1871-1900 Yaquina Head Lighthouse Letter books

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Vol 348 Engineer Reports 13th Dist. 1873 and 1874 CF Exhibted YB Discontinued

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Office of the Light House Engineer Thirteenth District Portland, Oregon, Sept 9, 1873

SIR: I have the honor to make the following Report of Operations for the month of August 1873. Cape Foulweather Lt Station, Ogn Completed work on Lt-House & lantern, instructed keepers to exhibited the light for the first time on the night of August 20”. New Dungenness Lt Station, W.T. Completed detail plans and estimates of fog signal house. Purchased materials and sent men in charge of Supt of repairs, to erect fog whistle. Make contract for boiler for Fog Signal. Probable Operations for September Commence building house and cistern. Complete transportation and hauling of material. Admiralty Head Lt Station, W.T. Probable operations for September. Commence painting dwelling. Columbia River LH Station, Ogn Begin building Road in September, if plan forwarded is approved by Light House Board. Point no Point LH Station, W.T. Begin in September building road and clearing land of heavy timber, if Report of April 30th is approved by the Light-house Board. Very Respectfully, Chairman Light-House Board, Henry M Robert Washington DC Maj of Eng’rs & L.H. Eng’r

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as the Engineer may deem proper to enable the Board to make the award. Foulweather Bluff – Point no Point. No survey or work of any description was done at either of these points during the month.

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on the 11th of the month, and an Abstract of the same, with recommendations, submitted for the decisions of the Board. Foulweather Bluff – Point no Point. No survey, or work of any description, was done at either of these points during the month in accordance with instructions from the Board.

Last edit about 2 years ago by Wjhoward
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building a light house at this station. The ??? received the contractors will be instructed to ??? with the work at once. Cape Hancock. Considerable repairs are need at this station, including iron tops to chimneys; repairs of fire places; plank wall from dwelling to road leading to boat landing; painting tower and Keeper’s dwelling, and whitewashing outbuilding, and fences. This work will be attended to at the earliest practicable day. Foulweather Bluff-Point No Point. No survey, or work of any description, was don’t at either of these points during the month, in accordance with the instructions of the Board. Columbia RiverOregon. An appropriation approved June 23rd, 1874, was made for the erection of day beacons on this river. Cape Flattery. An appropriation of $1500 is available for building a custom and for repairs at this station. Lanitis??? (Blunts) Island. An appropriation of $1500 is available for building as cistern and for repairs at this station. Estimates have been submitted.

Last edit about 2 years ago by Wjhoward

Coast Guard District narrative histories 1945

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In the quite rapid succession, Umpqua River, Willapa Bay, Smith Island, Ediz Hook, Cape Arago, Cape Blanco, Point No Point, Point Wilson, and Yaquina Bay Lighthouses were built. In 1879, construction began on the Tillamook Rock Beacon.

Tillamook Rock Lighthouse was one of the most famous as well as one of the most exposed stations in the Lighthouse Service, set on a great precipitous rock lying a mile offshore from Tillamook Head on the Oregon Coast. A dark cloud of ill omen shadowed the station as, in the landing of the construction party, the superintendent was swept by a great wave into the sea and drowned. Almost insurmountable obstacles faced the engineers, for the entire top of the rock mass had to be blasted level to provide space for the lighthouse and its accompanying structures. Heavy seas continually washed over the Rock carrying away half finished foundations, equipment and endangering the lives of the entire work party. Although the light stood 133 feet above the water, on many occasions tremendous waves swept completely over the station carrying large fragments of rock which caused considerable damage to the station. On one such occasion, a rock weighting 135 pounds was hurled through the roof of the building and into the quarters below, causing extensive damage. Another time, the sea tossed a boulder through the lantern, extinguished the light and flooded the dwelling below.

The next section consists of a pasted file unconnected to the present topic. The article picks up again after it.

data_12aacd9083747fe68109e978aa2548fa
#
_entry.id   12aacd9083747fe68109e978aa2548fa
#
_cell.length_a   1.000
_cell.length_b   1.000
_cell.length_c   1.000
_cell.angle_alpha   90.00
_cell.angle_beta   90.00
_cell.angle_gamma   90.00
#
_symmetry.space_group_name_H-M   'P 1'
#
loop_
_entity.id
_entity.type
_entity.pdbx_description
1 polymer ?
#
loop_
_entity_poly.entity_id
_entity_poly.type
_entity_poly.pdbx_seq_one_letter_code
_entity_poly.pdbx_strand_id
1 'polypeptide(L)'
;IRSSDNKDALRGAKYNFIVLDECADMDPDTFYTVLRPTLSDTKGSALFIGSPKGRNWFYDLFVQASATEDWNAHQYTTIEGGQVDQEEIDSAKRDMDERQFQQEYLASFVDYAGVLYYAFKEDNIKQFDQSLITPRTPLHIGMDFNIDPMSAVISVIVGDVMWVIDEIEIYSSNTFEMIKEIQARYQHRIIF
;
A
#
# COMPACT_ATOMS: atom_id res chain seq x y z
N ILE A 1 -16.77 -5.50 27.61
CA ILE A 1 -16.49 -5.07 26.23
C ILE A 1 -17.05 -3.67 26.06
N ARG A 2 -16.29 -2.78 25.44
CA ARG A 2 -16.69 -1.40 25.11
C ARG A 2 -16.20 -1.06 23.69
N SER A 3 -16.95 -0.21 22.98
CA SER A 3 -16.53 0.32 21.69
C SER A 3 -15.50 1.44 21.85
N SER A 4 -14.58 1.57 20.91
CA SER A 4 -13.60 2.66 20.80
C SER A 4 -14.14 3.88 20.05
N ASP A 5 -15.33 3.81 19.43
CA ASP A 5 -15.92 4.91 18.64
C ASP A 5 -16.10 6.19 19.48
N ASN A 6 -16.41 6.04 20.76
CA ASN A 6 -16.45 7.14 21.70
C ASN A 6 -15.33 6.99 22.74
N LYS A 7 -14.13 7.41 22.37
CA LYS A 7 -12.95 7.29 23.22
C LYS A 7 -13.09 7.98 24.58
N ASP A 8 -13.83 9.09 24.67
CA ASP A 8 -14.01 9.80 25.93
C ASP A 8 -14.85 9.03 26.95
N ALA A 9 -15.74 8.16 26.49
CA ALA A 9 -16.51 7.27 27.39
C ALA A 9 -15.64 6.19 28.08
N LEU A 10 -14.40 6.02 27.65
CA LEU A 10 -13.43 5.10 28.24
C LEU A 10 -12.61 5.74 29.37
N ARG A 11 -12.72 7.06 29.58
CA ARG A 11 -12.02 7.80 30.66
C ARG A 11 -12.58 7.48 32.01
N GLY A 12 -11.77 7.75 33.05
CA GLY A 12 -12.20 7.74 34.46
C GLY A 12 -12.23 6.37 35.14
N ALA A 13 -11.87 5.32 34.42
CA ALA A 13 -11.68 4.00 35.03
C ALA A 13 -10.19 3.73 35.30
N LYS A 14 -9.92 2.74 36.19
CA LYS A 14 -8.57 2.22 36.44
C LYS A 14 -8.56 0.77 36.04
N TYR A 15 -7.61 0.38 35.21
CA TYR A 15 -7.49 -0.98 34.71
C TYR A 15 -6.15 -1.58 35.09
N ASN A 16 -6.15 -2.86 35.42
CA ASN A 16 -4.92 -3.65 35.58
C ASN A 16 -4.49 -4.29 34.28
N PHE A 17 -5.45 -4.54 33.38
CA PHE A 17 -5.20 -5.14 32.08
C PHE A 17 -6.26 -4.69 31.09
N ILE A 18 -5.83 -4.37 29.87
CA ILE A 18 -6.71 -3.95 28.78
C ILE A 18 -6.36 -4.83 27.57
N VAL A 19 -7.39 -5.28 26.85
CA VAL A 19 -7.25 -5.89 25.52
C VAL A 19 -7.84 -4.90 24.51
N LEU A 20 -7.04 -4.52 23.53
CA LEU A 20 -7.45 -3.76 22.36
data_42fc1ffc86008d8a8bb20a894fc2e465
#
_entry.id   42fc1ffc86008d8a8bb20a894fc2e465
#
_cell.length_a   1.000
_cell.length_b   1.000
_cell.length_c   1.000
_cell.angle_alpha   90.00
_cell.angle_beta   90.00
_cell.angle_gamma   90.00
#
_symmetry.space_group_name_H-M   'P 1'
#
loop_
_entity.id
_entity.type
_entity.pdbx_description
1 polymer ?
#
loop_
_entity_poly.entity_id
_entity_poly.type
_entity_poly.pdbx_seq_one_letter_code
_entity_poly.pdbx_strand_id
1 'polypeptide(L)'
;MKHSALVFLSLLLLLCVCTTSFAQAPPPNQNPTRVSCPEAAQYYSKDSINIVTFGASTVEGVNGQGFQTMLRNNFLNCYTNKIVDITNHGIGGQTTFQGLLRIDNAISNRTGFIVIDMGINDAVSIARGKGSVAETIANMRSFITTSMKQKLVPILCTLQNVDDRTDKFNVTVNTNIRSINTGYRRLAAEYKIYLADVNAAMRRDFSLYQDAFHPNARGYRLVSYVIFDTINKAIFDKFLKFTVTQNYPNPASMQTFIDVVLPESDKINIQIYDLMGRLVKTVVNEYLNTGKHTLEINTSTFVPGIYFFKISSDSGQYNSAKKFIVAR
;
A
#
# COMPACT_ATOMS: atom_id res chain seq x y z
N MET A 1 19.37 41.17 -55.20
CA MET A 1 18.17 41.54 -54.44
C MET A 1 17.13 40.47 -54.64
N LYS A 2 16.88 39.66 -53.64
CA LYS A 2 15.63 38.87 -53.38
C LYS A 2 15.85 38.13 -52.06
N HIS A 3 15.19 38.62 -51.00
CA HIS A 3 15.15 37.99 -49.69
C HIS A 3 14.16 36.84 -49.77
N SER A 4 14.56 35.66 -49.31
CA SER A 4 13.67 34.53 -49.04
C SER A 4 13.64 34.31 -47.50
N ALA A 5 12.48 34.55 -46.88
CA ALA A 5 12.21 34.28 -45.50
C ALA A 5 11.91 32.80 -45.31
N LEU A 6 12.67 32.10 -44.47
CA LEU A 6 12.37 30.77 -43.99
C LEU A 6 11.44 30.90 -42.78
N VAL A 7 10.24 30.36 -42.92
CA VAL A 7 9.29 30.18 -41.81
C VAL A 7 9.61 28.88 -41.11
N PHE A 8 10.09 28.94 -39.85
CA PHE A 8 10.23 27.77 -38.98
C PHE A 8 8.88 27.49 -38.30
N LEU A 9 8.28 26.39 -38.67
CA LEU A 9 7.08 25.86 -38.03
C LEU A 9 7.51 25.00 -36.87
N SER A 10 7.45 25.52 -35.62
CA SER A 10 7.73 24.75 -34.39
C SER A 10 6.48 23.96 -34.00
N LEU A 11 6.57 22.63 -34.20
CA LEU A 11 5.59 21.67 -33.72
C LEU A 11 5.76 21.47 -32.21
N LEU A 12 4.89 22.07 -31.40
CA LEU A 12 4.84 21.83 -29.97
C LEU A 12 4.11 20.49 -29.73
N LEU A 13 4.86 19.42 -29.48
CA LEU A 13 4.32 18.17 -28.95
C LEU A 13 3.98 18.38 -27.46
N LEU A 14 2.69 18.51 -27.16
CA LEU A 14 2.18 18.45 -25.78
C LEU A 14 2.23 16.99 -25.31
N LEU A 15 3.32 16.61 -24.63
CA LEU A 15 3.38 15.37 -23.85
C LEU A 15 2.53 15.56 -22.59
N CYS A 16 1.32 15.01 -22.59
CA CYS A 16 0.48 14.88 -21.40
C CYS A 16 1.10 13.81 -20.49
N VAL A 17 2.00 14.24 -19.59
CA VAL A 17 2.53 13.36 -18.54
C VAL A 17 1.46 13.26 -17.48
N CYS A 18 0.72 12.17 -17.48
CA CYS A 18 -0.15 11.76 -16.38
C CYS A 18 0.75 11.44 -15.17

West Point, built in 1881, Alki Point and Brown Point, built in 1887 and Destruction Island, built in 1891, were the next light stations to be erected. Here again, at Destruction Island, treacherous seas made landings difficult except in calm weather, so the "basket" and boom were again called upon for safe landings on the station. 14 other lighthouses were established in the Seattle District, the last being the Lim Kiln structure in 1914. Strangely enough, the Lime Kiln Lighthouse was the last light station in the District operating an oil lantern. An attempt was made to electrify the light by extending commercial power to the Station but the Power Company was unable to furnish sufficient current; in the same regard, poles had to be set in a solid rock and the cost and labor for this were almost prohibitive. A request was made for Headquarters' approval to install a power plant at the unit but this was not commensurate with Headquarters' policy so the light remained an incandescent oil vapor type. This type, familiarly known as i.o.v., gave good service although its range could not match that of the newer electric light. The old i.o.v. light came in two sizes and was approximately equivalent

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